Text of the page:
The second adventure is ‘The Rat Queen Dies Tonight’, designed for Player Characters of Fourth and Fifth Levels. It is a thirteen-location, fairly linear cavern complex, sparsely written, but nicely detailed. The Player Characters trail a band of marauding rats to this complex and discover what appears to be at first a scavenged tomb then hot and steamy caves. The secret is that the Rat Queen has entered a pact with a demon and according to that pact, she dies tonight! Are the Player Characters the means of fulfilling that pact or is there another solution? There is lots of treasure to be found, including Malefysto’s Grimoire of Nefarious Incantations, another book of spells. These are all fire-themed, such as Malefysto’s Hands of Fire, which gives the caster flaming fists that he can even throw them like mini-fireballs, and Malefysto’s Eyes of Doom which turns the caster’s eyes black and his gaze capable of vaporising anyone he looks upon! The spellbook will be a suitable reward for any Wizard, but there is plenty of treasure to go around and the scenario itself is fun.

 ‘Adventures in the North’. The details a small region taken from the land of Yria, the ‘Doomslakers’ campaign, dotted with independent villages and dwarf strongholds, the latter abandoned after the blue giants known as the Norg drove them out. Even now, the dwarves plan to take their lands back. It takes the traditional concept of the barbarian north and its frosty weather, adds big tables of encounters and rumours of the north, and new monsters and magical items. The new monsters include the Ice Witch, a twisted, cold-hearted woman who lives in an icy house or cloister with her sisters, can cast numerous cold and ice-themed spells, and can be healed from or even reflect cold attacks. When slain, they can rise again as Witch Wights which seek out the warmth of the living, and some Ice Witch matriarchs carry a Staff of the Ice Witch, which will might freeze anyone who grasps it, can cast further spells than those of the Witch Wight, and once a month, conjure a blizzard! There is a lot packed into the four pages of this and it is great to some setting content from the author’s own campaign. Hopefully this will be supported with an adventure or two and more support in future issues.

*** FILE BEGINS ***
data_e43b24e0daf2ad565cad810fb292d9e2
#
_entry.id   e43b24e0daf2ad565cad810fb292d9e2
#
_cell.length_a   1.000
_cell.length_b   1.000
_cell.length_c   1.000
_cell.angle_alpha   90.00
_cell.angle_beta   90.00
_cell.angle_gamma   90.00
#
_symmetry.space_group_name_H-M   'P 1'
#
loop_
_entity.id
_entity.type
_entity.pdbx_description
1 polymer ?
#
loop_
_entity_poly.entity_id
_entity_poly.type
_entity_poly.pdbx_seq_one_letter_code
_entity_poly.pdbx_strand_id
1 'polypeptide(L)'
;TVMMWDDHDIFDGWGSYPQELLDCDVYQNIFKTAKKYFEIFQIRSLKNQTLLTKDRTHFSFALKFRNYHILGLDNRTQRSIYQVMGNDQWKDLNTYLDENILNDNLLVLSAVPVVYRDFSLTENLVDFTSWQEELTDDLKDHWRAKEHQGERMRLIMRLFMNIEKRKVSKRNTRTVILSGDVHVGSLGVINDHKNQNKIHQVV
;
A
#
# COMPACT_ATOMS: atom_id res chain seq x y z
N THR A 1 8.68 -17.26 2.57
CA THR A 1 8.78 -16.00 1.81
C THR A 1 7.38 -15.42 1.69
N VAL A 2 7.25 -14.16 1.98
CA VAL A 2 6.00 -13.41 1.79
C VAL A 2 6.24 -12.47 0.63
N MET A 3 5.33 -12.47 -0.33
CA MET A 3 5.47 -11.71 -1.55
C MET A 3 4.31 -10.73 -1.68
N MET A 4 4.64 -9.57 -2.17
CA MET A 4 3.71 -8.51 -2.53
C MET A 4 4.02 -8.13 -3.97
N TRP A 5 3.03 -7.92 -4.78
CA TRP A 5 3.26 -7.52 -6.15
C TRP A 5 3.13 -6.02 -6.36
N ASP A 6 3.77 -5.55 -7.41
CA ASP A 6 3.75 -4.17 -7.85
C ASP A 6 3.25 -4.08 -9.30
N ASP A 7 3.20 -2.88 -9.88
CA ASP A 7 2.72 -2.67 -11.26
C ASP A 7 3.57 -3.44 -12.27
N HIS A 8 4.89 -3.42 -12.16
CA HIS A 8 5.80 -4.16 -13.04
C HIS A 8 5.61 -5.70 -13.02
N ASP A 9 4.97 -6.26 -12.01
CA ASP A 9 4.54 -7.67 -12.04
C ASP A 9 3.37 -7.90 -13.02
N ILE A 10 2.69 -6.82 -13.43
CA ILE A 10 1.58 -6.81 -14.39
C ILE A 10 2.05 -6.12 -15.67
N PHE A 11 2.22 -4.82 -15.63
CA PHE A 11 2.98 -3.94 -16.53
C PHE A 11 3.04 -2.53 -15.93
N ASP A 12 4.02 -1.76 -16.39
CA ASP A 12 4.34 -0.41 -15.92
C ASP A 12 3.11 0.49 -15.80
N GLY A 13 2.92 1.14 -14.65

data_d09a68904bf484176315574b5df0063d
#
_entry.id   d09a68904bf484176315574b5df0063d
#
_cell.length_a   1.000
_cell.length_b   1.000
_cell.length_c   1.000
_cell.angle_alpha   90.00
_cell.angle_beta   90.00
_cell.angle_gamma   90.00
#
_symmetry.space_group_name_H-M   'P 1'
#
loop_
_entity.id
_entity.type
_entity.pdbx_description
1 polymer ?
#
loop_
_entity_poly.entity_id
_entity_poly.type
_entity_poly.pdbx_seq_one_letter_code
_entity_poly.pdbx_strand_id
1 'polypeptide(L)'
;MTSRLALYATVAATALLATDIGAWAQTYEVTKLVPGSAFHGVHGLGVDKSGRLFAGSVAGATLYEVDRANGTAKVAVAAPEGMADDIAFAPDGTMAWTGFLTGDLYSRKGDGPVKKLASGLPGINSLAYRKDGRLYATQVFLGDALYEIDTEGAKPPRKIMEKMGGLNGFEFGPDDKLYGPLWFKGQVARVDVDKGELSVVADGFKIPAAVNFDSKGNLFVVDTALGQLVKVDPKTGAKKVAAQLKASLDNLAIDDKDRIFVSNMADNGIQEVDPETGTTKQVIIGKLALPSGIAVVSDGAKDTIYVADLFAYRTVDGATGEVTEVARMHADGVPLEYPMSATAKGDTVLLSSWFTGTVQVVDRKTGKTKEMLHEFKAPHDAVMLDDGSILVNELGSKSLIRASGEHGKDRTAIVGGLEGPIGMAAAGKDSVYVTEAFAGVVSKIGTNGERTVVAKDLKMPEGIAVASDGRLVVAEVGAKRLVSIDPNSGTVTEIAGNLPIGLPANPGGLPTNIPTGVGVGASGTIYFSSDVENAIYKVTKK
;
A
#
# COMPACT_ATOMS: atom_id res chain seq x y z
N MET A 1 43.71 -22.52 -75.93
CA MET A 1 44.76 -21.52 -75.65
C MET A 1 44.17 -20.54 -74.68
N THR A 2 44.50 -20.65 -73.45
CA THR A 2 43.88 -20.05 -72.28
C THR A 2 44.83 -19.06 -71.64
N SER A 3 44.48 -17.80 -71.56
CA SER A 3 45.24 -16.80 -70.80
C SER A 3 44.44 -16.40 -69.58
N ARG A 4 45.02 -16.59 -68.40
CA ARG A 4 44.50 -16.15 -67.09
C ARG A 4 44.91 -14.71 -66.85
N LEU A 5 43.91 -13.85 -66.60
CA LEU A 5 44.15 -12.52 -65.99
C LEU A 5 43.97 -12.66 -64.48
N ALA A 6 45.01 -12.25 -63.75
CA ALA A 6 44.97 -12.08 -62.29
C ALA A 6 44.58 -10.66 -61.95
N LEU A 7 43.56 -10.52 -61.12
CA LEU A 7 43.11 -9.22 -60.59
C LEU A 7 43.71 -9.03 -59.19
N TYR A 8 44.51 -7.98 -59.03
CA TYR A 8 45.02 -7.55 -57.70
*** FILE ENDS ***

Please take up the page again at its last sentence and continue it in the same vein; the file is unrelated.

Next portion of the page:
Black Budding is renowned for its one-page, slightly tongue-in-cheek new character Classes and Black Pudding #5 is no exception with a total of three. The first is the Ninja, which does everything you would expect. The Ninja cannot wear metal armour or wield two-handed weapons, but is good with ranged weapons, a better backstab attack than the Thief potentially inflicting a deathblow, is adept at stealth and can throw flash and smoke bombs. Each Ninja comes from one of eight Ninja Orders which sets certain requirements for being a Ninja, such as the Red Finger order requiring its members to wear red gloves and those of the Morbid Moons to honour the undead! The Ninja Class feels nicely done, but perhaps slightly overly potent in comparison to other Classes.

The Orbii is an ancient race of protectors, said to have served the Daughters of the Moon. They fight as Thieves, but each has a single special talent like being able to forge weapons and armour, including magical weapons and armour at Fifth Level or being able to track and forage. They can also pray to the Moon Goddess once per day to gain ‘Moon Luck’, such as a kiss which heals the supplicant or teleporting the character and his allies anywhere they like! The Boola is the buxom matron of wild places and mother to secrets, who fights as a Cleric, can listen to nature to learn its secrets, and is accompanied by one or more animal companions. Both are thematically strong, the Boola essentially a variant upon the Druid Class.